Interview with a Wii Mod Chip Maker

As I was researching the history of Wii mod chips and electronics modding in general a friend mentioned he could get me in touch with someone actually in the mod chip manufacturing business. I jumped at the chance and soon I was having an email correspondence with Chipsuhhoi. Chips made a number of stipulations to secrecy before granting a formal interview, so there are some obvious omissions of what Chips insisted were telling details that could be used to identify him later. A digest of our month-long series of emails follows.

ME: How did you get started in the mod chipping biz?

CHIPS: I had been laid off from a pretty big internet company after the IPO bubble burst. It wasn’t so bad really. I had stock options and had been saving a portion of my significant salary. I’d always been into games so when the first console mods had come out I’d open up the box to see what had been done. I was an amateur electronics geek so I did some poking around, hung out at the shop where my PS2 got modded, asked questions, was pretty much a pest. Eventually they figured as long as I kept coming by they could put me to work. I knew how to solder, so it was no trouble for me to tack chips on. Everything we were doing came from pre-fabbed kits and I was just some solder monkey. It got boring real quick.

ME: Where were these mod chip kits coming from?

CHIPS: Well, I can’t say specifically, for obvious reasons. Each console had a different kit, or in most cases a number of kits to choose from. We we’re a fairly small time operation, just doing two or three mods a day so our chips were coming in on a small order basis. Pretty much we were getting them from guys who were whacking them together in their basements, garages, whatever. I started to see the same kit coming from two different guys, or one guy producing two different kits for two different consoles and it kinda dawned on me that the guys manufacturing the mod chip kits were just kinda doing what I was doing, but at a slightly more advanced level. Soldering stuff together from instructions. Of course that was an oversimplification but I was stupid enough to think, “Hell, I could do that! I bet there’s more money in that than just melting kits onto boards.”

ME: Was that the case?

CHIPS: Well yeah, I mean the money is better sure, but is it as easy? Hell no! I started doing a little research online, joining underground forums, the whole nine yards. That’s when I really started to learn my stuff. In no way was it simple or easy, like I thought but like my girlfriend will tell you, I’m just stupid enough to not know when I’m in over my head, so I just kept at it. Let me tell you that first functioning mod chip set I put together was my friggin’ baby! No seriously, it took me like nine months of trial and error and then wham! It was done and it worked and I was like I couldn’t believe it y’know? We went out for a celebratory dinner and everything. My girlfriend thought I was nuts. Here I am sitting at the kitchen table every night burning my fingers, swearing at these chips, and then I was like, “Honey I did it!” She was like, “Thank God. Finally! Can I have my kitchen table back now?”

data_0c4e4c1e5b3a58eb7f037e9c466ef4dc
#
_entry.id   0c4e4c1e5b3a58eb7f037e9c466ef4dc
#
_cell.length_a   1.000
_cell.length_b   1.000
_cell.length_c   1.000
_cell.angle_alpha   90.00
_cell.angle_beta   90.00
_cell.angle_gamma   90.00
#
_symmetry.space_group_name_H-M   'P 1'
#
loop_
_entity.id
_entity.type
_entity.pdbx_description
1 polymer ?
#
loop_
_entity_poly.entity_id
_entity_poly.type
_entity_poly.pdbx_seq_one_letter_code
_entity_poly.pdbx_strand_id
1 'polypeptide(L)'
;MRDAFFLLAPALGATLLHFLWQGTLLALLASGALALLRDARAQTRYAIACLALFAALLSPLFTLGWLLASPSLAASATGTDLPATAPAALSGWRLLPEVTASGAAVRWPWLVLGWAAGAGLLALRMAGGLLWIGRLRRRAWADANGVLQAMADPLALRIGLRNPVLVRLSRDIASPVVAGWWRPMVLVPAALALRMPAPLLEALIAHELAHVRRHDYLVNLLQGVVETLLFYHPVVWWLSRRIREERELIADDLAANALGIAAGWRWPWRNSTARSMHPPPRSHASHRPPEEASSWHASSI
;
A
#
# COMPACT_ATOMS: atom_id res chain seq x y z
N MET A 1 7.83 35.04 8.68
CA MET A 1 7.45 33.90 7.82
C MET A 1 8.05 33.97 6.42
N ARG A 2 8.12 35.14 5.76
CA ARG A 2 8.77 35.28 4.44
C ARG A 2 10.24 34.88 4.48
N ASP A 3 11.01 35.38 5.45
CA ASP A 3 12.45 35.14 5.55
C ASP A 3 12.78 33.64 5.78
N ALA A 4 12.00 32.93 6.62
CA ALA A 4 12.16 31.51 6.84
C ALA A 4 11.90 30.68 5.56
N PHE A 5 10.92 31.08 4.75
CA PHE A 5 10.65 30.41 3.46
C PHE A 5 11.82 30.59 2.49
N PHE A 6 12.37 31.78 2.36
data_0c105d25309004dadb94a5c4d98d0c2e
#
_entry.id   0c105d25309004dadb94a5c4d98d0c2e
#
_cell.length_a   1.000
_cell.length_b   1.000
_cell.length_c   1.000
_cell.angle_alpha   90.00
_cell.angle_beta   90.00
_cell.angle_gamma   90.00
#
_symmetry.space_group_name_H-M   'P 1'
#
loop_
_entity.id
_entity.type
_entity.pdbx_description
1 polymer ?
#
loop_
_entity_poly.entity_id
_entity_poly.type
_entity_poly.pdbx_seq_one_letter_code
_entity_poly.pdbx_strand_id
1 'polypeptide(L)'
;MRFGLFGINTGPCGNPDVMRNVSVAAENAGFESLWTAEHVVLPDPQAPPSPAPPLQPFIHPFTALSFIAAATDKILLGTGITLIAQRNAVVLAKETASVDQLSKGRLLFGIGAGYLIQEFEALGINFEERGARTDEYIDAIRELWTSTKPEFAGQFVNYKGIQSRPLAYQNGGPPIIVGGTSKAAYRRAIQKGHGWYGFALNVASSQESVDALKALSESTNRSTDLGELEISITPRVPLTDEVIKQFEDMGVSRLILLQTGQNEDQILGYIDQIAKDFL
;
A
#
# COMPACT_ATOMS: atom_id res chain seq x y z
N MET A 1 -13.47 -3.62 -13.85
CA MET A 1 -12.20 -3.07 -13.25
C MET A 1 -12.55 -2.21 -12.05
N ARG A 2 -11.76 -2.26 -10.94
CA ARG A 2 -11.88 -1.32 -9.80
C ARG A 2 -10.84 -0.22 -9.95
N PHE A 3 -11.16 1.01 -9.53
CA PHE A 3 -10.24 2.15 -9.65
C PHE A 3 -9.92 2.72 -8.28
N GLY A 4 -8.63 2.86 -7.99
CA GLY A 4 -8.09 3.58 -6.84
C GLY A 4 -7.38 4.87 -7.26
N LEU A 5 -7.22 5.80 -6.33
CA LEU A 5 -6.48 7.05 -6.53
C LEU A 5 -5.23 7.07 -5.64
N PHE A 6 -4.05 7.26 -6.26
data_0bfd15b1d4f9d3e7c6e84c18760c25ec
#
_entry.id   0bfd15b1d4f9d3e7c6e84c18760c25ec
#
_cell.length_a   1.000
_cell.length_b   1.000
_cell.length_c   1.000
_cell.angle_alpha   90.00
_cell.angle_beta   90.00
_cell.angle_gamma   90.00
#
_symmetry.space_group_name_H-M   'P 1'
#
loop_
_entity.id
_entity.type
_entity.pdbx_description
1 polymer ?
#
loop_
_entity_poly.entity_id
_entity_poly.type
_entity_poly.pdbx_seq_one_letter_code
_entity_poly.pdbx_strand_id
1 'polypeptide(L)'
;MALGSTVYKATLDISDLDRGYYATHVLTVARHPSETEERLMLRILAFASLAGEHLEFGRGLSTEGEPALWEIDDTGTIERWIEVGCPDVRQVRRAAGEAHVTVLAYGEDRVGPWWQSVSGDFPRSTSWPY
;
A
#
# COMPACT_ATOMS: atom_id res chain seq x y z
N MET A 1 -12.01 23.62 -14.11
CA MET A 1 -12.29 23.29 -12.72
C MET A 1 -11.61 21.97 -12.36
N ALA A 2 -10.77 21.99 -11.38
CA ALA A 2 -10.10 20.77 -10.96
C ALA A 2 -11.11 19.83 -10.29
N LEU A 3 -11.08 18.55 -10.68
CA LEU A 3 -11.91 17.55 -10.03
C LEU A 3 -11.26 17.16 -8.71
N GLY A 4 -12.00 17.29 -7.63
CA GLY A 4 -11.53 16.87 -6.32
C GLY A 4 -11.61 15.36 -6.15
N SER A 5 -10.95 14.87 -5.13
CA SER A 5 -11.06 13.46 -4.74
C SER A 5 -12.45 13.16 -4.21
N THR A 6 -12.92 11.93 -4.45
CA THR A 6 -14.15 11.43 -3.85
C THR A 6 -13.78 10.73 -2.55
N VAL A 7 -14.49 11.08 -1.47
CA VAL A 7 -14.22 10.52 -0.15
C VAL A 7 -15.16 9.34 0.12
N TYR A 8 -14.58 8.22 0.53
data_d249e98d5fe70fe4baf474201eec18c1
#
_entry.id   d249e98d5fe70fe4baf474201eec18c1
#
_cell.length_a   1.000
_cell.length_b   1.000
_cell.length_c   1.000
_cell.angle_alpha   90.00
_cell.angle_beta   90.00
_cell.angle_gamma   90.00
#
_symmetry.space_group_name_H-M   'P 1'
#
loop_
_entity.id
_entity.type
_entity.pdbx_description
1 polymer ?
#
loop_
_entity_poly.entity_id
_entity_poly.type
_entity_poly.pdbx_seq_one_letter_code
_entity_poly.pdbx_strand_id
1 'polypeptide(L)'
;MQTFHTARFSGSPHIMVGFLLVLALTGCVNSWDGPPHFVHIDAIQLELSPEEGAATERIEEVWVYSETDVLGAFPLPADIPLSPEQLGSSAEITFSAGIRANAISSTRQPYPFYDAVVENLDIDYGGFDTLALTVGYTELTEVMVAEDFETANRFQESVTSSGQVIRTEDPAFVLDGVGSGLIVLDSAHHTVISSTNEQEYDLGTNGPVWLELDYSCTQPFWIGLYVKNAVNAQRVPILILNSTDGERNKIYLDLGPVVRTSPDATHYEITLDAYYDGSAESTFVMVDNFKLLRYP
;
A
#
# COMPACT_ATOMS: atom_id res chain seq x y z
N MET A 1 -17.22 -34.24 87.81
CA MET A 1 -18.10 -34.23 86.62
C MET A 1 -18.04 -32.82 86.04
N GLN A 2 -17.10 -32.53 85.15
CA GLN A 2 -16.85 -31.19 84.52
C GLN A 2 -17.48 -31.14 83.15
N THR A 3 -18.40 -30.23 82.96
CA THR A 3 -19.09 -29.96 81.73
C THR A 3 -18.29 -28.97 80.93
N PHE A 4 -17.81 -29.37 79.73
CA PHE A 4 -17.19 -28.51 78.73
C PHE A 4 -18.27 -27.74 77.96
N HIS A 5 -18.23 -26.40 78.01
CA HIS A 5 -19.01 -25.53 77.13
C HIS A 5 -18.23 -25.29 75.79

ME: Did she get her table back?

CHIPS: Yeah, but she wasn’t very pleased with the solder drips I left on it.

ME: How long ago was that, your first working mod chip?

CHIPS: That was like, four years ago.

ME: So what is your operation like now?

CHIPS: Now I work with just one console, just cause the manufacturers are putting so much effort into defeating mod chips, you really have to specialize to stay on top of your game. Also working with one product allows you to produce faster. Just keeping an eye on the latest developments is a full time job. I just do chips, not programming, so that’s kind of a black box for me. I’m always testing when new stuff comes out, just so I can figure it out for myself. When one of my buyers calls up with a question I have to be on top of things or else I could lose them as a client. I put lots of time into the marketing of my chips, for safety’s sake. I’ve kept my operation fairly small, right now just covering three states. I like to go around and meet a buyer, you know not the individual ones but I sell through shops and installers, so I like to go and see what they are up to, who they are. It makes me more comfortable and I think it makes them more comfortable too. A lot of this business gets done through mail and I think that’s an invitation to trouble.

ME: Are you worried about the legal implications of Mod chip manufacturing?

CHIPS: Well I’d be stupid not to. That’s why I try and keep my business low-key and person to person. There’ve been some busts in the past few years where they clamped down hard on both manufacturers and installers. Even little guys like me working out of a garage or whatever. That stuff just pisses me off. I mean, all the components are legal, all the programming is opensource or paid for or whatever. You bought your console. Why shouldn’t you be allowed to do whatever the hell you want with it? I mean in this country you can mail order a modification to turn a an assault rifle from semi to fully automatic, legally! But the government is busting people for modifying video game consoles? Really? Seriously? Now they try to link it in with terrorism, if you read some of the things they said after those big busts in 2007, they’re trying to say mod chipping your console means money going into the hands of terrorists! Do they seriously think people are that stupid?

ME: Thanks for the interview.

CHIPS: My pleasure!